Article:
Australia busts solar myth, Kiwi students join global call for climate action

We're all about saving you energy and have rounded up the latest solar, climate and energy news so you don't have to.

Solar and batteries

The myth that solar power is a luxury for the wealthy while poorer households miss out has been busted once again in Australia, reports Energy Matters.

Solar made up 50% of India's new power capacity in 2018. While there was a decline in large scale solar projects, rooftop installations increased by 66% on the previous year, reports PV Magazine. It also reports that solar output in the US grew 25% last year and met 2.4% of the country's electricity demand.

Global oil companies are plowing billions of dollars per year into solar and into energy storage, as more nations seek to switch their energy sources away from fossil fuels, reports Clean Technica.

Compelo profiles five start-ups developing solar technologies from solar panels that mimic their surroundings to panels that float on water.

Renewables and fossil fuels

Costa Rica has laid out its long-term decarbonisation plans to become one of the world’s first, if not the first, zero-emissions nations, reports Renew Economy.

In 2018, the Netherlands generated 8 percent more electricity from renewable sources than in the previous year. Electricity production from solar power increased in particular, reports Statistics Netherlands.

Climate change

Thousands of New Zealand school students plan to go "on strike" on March 15 to support a worldwide day of action over global warming, reports the NZ Herald.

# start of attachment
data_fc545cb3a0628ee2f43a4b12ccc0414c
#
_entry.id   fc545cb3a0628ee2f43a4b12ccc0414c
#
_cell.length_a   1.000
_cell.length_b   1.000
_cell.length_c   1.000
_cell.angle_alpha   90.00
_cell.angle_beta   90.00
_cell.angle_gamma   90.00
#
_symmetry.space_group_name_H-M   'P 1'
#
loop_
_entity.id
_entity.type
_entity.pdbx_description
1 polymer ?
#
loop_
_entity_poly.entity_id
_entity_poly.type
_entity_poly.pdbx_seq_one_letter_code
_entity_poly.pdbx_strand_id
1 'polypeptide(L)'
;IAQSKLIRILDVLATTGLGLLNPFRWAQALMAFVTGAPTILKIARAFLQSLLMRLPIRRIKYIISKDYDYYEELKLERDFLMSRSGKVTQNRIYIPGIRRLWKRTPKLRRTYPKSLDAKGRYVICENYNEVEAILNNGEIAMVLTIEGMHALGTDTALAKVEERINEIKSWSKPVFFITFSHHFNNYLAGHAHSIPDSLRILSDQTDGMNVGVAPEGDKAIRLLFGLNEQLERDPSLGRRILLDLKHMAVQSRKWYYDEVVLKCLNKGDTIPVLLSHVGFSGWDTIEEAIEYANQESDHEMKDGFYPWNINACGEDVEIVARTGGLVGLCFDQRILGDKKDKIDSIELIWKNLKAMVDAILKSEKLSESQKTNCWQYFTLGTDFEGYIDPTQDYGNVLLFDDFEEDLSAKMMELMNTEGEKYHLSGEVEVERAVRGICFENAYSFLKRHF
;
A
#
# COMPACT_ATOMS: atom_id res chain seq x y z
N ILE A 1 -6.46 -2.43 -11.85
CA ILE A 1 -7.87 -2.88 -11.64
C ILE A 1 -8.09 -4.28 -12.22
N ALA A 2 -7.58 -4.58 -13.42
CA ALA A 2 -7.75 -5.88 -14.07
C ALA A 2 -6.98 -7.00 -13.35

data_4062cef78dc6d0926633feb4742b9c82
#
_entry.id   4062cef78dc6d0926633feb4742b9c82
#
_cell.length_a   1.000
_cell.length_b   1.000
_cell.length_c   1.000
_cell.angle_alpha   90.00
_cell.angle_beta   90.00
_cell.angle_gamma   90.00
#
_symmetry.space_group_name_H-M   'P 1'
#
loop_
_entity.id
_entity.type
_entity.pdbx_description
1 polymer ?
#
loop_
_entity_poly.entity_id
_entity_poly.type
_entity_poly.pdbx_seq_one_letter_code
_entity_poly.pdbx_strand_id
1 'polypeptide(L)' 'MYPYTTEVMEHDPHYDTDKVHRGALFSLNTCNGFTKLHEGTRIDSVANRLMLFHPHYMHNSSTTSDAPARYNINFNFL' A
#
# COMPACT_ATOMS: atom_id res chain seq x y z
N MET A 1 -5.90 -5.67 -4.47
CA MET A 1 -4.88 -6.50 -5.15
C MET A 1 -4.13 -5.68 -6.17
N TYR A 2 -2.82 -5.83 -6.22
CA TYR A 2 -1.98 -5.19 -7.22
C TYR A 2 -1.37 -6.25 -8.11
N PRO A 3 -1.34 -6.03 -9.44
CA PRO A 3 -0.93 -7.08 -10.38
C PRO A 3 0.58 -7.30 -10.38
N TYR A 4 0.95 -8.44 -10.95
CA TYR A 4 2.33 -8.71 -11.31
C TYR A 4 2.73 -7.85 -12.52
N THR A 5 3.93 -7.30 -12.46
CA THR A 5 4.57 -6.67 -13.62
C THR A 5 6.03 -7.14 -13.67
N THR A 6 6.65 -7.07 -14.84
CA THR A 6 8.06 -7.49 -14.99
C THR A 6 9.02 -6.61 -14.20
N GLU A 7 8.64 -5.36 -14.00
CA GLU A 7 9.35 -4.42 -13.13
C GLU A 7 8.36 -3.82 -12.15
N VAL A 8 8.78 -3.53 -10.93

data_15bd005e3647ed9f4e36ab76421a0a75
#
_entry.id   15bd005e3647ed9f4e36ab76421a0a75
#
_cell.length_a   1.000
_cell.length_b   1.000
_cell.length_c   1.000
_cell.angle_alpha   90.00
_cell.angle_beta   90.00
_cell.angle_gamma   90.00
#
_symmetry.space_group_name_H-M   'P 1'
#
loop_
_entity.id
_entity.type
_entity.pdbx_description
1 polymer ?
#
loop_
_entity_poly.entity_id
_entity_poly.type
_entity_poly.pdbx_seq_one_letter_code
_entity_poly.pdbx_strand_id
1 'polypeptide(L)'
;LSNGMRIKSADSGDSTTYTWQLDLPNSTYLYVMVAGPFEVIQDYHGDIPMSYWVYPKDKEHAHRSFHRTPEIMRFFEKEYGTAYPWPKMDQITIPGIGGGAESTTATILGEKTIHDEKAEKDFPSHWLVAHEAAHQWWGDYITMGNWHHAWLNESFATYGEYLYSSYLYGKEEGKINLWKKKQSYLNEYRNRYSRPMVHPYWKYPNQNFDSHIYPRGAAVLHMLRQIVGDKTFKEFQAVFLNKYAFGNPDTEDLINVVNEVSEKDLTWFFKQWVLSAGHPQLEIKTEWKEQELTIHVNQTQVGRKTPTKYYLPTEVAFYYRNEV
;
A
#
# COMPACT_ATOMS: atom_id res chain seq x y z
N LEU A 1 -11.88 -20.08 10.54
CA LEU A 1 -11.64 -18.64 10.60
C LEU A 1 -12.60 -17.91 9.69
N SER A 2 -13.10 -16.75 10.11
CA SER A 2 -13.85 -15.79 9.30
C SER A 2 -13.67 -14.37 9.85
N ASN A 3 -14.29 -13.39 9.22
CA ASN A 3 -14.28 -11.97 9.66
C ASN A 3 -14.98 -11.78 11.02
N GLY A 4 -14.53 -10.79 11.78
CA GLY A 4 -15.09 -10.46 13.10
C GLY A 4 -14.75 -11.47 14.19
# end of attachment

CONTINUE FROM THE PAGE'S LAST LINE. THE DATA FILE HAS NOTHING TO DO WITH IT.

A major new study shows the amount of methane in the atmosphere has been rising since 2007. The NZ Herald looks into what this means for New Zealand and its methane-heavy greenhouse gas inventory.

A new analysis sheds light on how 18 countries have changed their emission trajectories, reports Stuff. Spoiler alert: NZ is not one of them.

The European Union has pledged a quarter of a $1 trillion budget over the next seven years to address the crisis of a rapidly heating planet, reports EcoWatch.

Australia has experienced its hottest summer on record. Even if global temperatures are contained to the Paris accord limit of a 2C rise above pre-industrial levels, scientists believe the country is facing a dangerous new normal, reports RNZ.

A state-of-the-art supercomputer simulation indicates that a feedback loop between global warming and cloud loss can push Earth’s climate past a disastrous tipping point in as little as a century, reports Quanta.

Power prices

The country's major electricity generators have been cleared of tacit collusion but may yet be subject to investigation by the Australian Securities and Investments Commission, reports the NZ Herald.

The Electricity Authority says it found no evidence of anti-competitive behaviour in the market during a period of sustained high prices from late September through November. Bernard Hickey, writing for Newsroom, says this 'nothing to see here' response has further undermined an already endemic lack of trust in the industry by politicians, along with the hundreds of thousands of consumers preparing for another cold winter.

Electric vehicles

Germany’s car industry is to invest nearly 60 billion euros (NZ$100 billion) over the next three years on electric cars and automated driving, reports Reuters.

The VW e-Golf has been named best EV of 2018 by New Zealand Autocar.

And, Volvo has revealed an electric car that it is calling a Tesla Model 3 competitor; the Polestar 2, reports Stuff.

Eleckrek previews the electric cars being unveiled at the Geneva Motor Show.